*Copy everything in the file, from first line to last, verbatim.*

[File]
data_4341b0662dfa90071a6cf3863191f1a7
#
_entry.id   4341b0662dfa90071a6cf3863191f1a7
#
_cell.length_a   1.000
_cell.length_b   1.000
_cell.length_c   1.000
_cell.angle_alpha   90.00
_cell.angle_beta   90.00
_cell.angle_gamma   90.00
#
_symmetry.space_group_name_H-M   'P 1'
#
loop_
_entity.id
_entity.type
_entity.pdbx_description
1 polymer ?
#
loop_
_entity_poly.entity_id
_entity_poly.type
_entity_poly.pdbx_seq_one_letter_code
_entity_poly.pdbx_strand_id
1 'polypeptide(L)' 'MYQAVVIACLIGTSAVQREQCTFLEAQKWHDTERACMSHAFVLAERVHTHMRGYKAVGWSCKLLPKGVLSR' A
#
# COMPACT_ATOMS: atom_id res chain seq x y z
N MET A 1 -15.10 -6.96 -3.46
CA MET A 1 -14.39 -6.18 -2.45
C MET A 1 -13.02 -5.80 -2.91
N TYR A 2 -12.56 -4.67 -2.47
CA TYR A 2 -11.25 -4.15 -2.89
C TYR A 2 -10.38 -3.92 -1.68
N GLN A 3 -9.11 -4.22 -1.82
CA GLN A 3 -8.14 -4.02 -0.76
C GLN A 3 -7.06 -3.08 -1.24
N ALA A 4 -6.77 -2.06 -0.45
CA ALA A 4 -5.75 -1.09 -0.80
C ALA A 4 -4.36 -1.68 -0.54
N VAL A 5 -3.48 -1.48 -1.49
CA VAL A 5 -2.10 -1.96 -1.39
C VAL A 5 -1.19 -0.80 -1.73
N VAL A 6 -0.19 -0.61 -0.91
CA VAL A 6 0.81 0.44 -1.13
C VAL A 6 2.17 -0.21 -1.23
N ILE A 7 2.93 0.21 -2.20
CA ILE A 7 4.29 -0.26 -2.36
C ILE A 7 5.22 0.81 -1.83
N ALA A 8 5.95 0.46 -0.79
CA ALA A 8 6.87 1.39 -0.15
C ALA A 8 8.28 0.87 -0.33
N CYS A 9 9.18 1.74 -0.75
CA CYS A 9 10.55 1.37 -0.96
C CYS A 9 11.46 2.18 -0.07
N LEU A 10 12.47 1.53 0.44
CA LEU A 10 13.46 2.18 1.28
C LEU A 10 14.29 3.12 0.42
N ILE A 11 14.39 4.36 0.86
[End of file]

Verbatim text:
data_4341b0662dfa90071a6cf3863191f1a7
#
_entry.id   4341b0662dfa90071a6cf3863191f1a7
#
_cell.length_a   1.000
_cell.length_b   1.000
_cell.length_c   1.000
_cell.angle_alpha   90.00
_cell.angle_beta   90.00
_cell.angle_gamma   90.00
#
_symmetry.space_group_name_H-M   'P 1'
#
loop_
_entity.id
_entity.type
_entity.pdbx_description
1 polymer ?
#
loop_
_entity_poly.entity_id
_entity_poly.type
_entity_poly.pdbx_seq_one_letter_code
_entity_poly.pdbx_strand_id
1 'polypeptide(L)' 'MYQAVVIACLIGTSAVQREQCTFLEAQKWHDTERACMSHAFVLAERVHTHMRGYKAVGWSCKLLPKGVLSR' A
#
# COMPACT_ATOMS: atom_id res chain seq x y z
N MET A 1 -15.10 -6.96 -3.46
CA MET A 1 -14.39 -6.18 -2.45
C MET A 1 -13.02 -5.80 -2.91
N TYR A 2 -12.56 -4.67 -2.47
CA TYR A 2 -11.25 -4.15 -2.89
C TYR A 2 -10.38 -3.92 -1.68
N GLN A 3 -9.11 -4.22 -1.82
CA GLN A 3 -8.14 -4.02 -0.76
C GLN A 3 -7.06 -3.08 -1.24
N ALA A 4 -6.77 -2.06 -0.45
CA ALA A 4 -5.75 -1.09 -0.80
C ALA A 4 -4.36 -1.68 -0.54
N VAL A 5 -3.48 -1.48 -1.49
CA VAL A 5 -2.10 -1.96 -1.39
C VAL A 5 -1.19 -0.80 -1.73
N VAL A 6 -0.19 -0.61 -0.91
CA VAL A 6 0.81 0.44 -1.13
C VAL A 6 2.17 -0.21 -1.23
N ILE A 7 2.93 0.21 -2.20
CA ILE A 7 4.29 -0.26 -2.36
C ILE A 7 5.22 0.81 -1.83
N ALA A 8 5.95 0.46 -0.79
CA ALA A 8 6.87 1.39 -0.15
C ALA A 8 8.28 0.87 -0.33
N CYS A 9 9.18 1.74 -0.75
CA CYS A 9 10.55 1.37 -0.96
C CYS A 9 11.46 2.18 -0.07
N LEU A 10 12.47 1.53 0.44
CA LEU A 10 13.46 2.18 1.28
C LEU A 10 14.29 3.12 0.42
N ILE A 11 14.39 4.36 0.86